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Date of Birth: 3228 BCE

Location: Mathura: Uttar Pradesh

Current Believers: Approx. 1,000,000

Krishna (/ˈkrɪʃnə/, pronounced [ˈkr̩ʂɳɐ] (listen); Sanskrit: कृष्ण, IAST: Kṛṣṇa) is a major deity in Hinduism. He is worshipped as the eighth avatar of Vishnu and also as the supreme God in his own right. He is the god of protection, compassion, tenderness, and love and is one of the most popular and widely revered among Indian divinities. Krishna's birthday is celebrated every year by Hindus on Krishna Janmashtami according to the lunisolar Hindu calendar, which falls in late August or early September of the Gregorian calendar.


Lord Krishna says death both exists and doesn’t exist.

Bhagavad Gita straddles the two worlds of the absolute and the relative. Krishna speaks transcendent truths but applies them in the temporal, mundane world. This is the role of a guru. He must reveal what is beyond sense perception but through the medium of sense perception. He must explain what reality is, using what is not reality.

Krishna says that for the soul there is neither birth nor death. (BG. 2.20) Obviously, for matter, there is no death because it’s not alive. So the soul doesn’t die, and matter doesn’t die, and there are only these two energies in the material world (BG 7.4–5), so what is death?

Krishna talks about death in many verses and says He is the one behind it.


I am also death personified. Bg 9.19


Among the dispensers of law I am Yama, the lord of death. Bg 10.29


I am all-devouring death, Bg 10.34

So those who are disturbed by the thought of a genocidal God should be really paranoid about Krishna because He says He’s responsible for wiping out every living thing that is ever born.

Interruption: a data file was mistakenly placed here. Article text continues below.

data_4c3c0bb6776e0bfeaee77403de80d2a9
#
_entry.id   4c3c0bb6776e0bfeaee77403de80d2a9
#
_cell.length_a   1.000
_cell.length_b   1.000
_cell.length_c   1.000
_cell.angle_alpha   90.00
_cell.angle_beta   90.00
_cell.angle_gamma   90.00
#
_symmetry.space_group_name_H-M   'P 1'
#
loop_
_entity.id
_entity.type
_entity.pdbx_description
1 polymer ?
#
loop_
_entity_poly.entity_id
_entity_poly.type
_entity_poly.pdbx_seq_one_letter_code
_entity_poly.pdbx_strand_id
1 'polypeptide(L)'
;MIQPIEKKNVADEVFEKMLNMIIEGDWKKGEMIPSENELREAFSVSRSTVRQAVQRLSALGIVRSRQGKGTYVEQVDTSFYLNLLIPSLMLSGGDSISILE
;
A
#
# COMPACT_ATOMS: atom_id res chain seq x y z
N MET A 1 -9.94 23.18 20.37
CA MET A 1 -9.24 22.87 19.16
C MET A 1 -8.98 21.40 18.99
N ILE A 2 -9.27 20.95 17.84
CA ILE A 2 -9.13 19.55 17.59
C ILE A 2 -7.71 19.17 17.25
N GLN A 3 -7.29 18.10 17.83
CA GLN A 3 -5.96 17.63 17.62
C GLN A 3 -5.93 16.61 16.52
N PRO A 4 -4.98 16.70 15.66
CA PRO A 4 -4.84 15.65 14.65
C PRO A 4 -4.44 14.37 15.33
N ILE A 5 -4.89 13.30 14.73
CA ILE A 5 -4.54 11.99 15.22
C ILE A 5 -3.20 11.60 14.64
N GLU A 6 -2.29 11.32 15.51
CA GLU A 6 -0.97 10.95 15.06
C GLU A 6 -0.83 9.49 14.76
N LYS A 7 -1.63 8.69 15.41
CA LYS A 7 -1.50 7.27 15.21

But from Krishna’s point of view, no one ever dies. Death refers to the soul leaving this body. Nothing actually does die, but we call the soul leaving the body ‘death’, and as we know, that happens all the time. So Krishna says there’s no such thing as death, but then He deals with what we call death and doesn’t hide the fact that He is behind it.

He puts a lot of importance on it so we can understand it’s not something to view from a distance with a shrug. “Well everyone’s gotta die so why worry about it?”

Krishna says we should worry about it because whatever happens after we die is determined by what we did before we died and what we remember at the time of death. He says it’s inevitable so there’s no escape and based on this alone Krishna says the material world is a miserable place. A lot of people miss this point until they are facing imminent death, (sometimes theirs and sometimes other’s) and only then do they realize that death is a problem. They would rather the person didn’t pull the trigger or press the button or do whatever is going to kill them or a member of their family or nation. But however it comes, it’s not possible to avoid death, so Krishna says because of that, the material world is a miserable place. Of course, if it’s the only place you know about, then a blind uncle is better than no uncle, but if there’s an option to live in a place where no one dies, (not just today, but ever) then obviously our world doesn’t appear so attractive.

So Krishna says that even though there is no such thing as death, we are caught in a world where we are brainwashed by material nature into believing we will die. So we believe it. But Krishna says that an intelligent person will get free from this brainwashing by maya, and escape the illusion of birth and death.